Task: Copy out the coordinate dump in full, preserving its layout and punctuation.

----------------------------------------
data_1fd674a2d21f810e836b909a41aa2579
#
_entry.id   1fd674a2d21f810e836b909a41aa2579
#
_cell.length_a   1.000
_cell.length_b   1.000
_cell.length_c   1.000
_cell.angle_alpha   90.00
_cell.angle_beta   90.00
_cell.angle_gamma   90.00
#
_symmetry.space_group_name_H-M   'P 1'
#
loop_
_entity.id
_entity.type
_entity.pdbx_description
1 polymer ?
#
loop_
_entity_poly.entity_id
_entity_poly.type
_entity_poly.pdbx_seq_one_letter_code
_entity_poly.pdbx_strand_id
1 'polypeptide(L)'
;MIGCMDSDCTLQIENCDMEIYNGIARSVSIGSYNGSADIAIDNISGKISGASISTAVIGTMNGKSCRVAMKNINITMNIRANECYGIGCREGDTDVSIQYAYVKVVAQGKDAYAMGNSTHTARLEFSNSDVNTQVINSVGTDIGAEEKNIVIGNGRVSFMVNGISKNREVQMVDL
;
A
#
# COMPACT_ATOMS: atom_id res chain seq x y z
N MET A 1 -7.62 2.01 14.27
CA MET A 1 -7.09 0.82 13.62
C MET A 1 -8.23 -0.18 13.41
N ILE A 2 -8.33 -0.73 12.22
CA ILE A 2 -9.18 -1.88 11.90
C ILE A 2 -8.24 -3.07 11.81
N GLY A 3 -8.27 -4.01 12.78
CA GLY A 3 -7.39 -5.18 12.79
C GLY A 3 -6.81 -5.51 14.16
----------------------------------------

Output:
data_1fd674a2d21f810e836b909a41aa2579
#
_entry.id   1fd674a2d21f810e836b909a41aa2579
#
_cell.length_a   1.000
_cell.length_b   1.000
_cell.length_c   1.000
_cell.angle_alpha   90.00
_cell.angle_beta   90.00
_cell.angle_gamma   90.00
#
_symmetry.space_group_name_H-M   'P 1'
#
loop_
_entity.id
_entity.type
_entity.pdbx_description
1 polymer ?
#
loop_
_entity_poly.entity_id
_entity_poly.type
_entity_poly.pdbx_seq_one_letter_code
_entity_poly.pdbx_strand_id
1 'polypeptide(L)'
;MIGCMDSDCTLQIENCDMEIYNGIARSVSIGSYNGSADIAIDNISGKISGASISTAVIGTMNGKSCRVAMKNINITMNIRANECYGIGCREGDTDVSIQYAYVKVVAQGKDAYAMGNSTHTARLEFSNSDVNTQVINSVGTDIGAEEKNIVIGNGRVSFMVNGISKNREVQMVDL
;
A
#
# COMPACT_ATOMS: atom_id res chain seq x y z
N MET A 1 -7.62 2.01 14.27
CA MET A 1 -7.09 0.82 13.62
C MET A 1 -8.23 -0.18 13.41
N ILE A 2 -8.33 -0.73 12.22
CA ILE A 2 -9.18 -1.88 11.90
C ILE A 2 -8.24 -3.07 11.81
N GLY A 3 -8.27 -4.01 12.78
CA GLY A 3 -7.39 -5.18 12.79
C GLY A 3 -6.81 -5.51 14.16